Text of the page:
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Webscavator

Tue, 08 Jun 2010 05:17PM

Category: Digital Forensics & Malware

Written by Sarah | No comments

So I started my thesis 'officially' yesterday, after being told we all were allowed to proceed to masters following the exam board meeting. No actual results posted up yet, but hopefully I did well!

Unofficially, I've been working on my thesis for about 2 weeks, just making the skeleton application. I'm making a program called Webscavator (an amalgamation of website and excavator) and it will be a web application that visualizes web browser history. It accepts CSV files from a couple of common web history analyzer programs (so far Web Historian, Pasco and Net Analysis) and will eventually visualize them with timelines, graphs, pictures etc.

I've made it very easy to add other web history programs - you just have to add a class for that program and implement a processRow() method, which takes in a row of the CSV file, and returns the normalized output Webscavator expects. It was much easier to hard code each web history program converter like this than to come up with a generic CSV parser - each program produces very different files and it would get very messy. This also has the advantage that when I open source Webscavator after my thesis is done, other developers can quickly add in other web browser programs converters and even different kinds of parsers (i.e. not CSV).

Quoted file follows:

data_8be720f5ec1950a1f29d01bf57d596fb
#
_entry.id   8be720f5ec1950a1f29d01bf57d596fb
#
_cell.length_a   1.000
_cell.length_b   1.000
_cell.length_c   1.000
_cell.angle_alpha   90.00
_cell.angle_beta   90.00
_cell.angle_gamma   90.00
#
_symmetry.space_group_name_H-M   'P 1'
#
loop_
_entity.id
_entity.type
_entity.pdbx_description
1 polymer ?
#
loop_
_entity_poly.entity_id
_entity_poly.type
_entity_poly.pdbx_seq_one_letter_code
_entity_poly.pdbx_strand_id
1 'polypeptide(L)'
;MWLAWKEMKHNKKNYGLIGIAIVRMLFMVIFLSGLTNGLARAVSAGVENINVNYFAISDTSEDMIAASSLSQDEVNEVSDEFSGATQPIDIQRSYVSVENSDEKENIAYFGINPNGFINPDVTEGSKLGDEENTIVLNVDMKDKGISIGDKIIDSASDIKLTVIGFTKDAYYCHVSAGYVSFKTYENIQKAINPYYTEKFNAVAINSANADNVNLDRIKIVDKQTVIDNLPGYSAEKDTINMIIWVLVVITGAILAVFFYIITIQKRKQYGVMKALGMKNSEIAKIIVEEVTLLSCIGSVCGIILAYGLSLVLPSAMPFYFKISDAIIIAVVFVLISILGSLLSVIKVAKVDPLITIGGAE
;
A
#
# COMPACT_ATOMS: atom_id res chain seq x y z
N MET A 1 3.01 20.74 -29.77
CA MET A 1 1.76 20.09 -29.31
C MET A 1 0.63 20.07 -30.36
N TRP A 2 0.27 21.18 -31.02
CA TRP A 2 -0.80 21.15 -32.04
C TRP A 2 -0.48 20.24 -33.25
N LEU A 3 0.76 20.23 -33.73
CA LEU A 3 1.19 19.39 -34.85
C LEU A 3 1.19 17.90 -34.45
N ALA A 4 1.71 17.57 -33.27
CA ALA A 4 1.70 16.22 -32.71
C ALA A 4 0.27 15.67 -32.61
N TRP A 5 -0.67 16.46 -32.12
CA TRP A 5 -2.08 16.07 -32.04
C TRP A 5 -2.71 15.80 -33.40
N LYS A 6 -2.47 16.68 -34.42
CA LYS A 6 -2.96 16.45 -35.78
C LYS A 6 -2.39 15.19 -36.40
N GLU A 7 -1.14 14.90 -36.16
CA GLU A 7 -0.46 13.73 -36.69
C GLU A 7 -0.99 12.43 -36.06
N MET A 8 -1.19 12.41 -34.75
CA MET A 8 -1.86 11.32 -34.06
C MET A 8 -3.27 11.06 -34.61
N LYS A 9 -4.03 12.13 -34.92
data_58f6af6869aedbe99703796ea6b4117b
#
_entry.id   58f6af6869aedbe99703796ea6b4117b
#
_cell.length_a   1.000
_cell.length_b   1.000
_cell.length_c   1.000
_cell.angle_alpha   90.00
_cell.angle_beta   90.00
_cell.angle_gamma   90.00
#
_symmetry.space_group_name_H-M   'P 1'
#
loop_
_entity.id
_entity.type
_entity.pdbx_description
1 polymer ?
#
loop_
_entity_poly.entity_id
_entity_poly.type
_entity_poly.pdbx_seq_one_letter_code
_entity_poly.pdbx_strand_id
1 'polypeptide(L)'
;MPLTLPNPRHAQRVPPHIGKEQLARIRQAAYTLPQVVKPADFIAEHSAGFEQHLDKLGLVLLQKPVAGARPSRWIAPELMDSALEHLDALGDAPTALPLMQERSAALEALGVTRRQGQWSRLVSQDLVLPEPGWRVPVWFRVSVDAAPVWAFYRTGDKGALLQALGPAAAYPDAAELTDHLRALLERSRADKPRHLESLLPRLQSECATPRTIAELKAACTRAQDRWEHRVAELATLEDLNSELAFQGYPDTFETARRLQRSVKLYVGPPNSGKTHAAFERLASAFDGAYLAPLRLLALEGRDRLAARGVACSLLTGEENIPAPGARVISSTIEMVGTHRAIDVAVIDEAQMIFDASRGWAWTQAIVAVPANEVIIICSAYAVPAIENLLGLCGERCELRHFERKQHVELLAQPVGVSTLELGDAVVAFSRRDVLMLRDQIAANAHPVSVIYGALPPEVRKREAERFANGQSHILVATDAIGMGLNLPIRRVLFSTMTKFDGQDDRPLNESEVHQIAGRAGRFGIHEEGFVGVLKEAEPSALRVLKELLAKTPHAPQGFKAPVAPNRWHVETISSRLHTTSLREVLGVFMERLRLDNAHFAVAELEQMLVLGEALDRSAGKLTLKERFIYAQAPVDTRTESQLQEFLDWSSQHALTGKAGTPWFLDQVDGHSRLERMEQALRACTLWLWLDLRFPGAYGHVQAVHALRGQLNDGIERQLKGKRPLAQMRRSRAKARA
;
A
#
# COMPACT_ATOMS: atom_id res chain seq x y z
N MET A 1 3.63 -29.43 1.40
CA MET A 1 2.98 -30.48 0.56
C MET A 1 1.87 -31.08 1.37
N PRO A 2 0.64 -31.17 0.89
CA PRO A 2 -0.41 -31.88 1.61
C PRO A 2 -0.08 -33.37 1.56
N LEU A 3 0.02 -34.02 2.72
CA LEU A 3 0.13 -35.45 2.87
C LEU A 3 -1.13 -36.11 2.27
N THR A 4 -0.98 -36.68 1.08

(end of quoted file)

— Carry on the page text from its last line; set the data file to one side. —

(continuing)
If you want a sneaky peek at Webscavator then email me and I’ll give you the username and password to view the online current beta version of it. If anyone is feeling creative I’ve love a logo for it! I’m thinking along the lines of Indiana Jones meets the Internet, and also it’s written in Python, so maybe an adventurer/snake theme?

The next week or so I will be investigating the inner workings of browser history files, i.e. index.dat files for Internet Explorer, places.sqlite for Firefox, global_history.dat for Opera, history for Chrome and history.plist for Safari. There are some very detailed papers on IE, Firefox and Safari, but no one has written an academic paper on the forensics of Chrome and Opera history. I so desperately want to get published – is this an opportunity?? Expect a blog post about each one soon!

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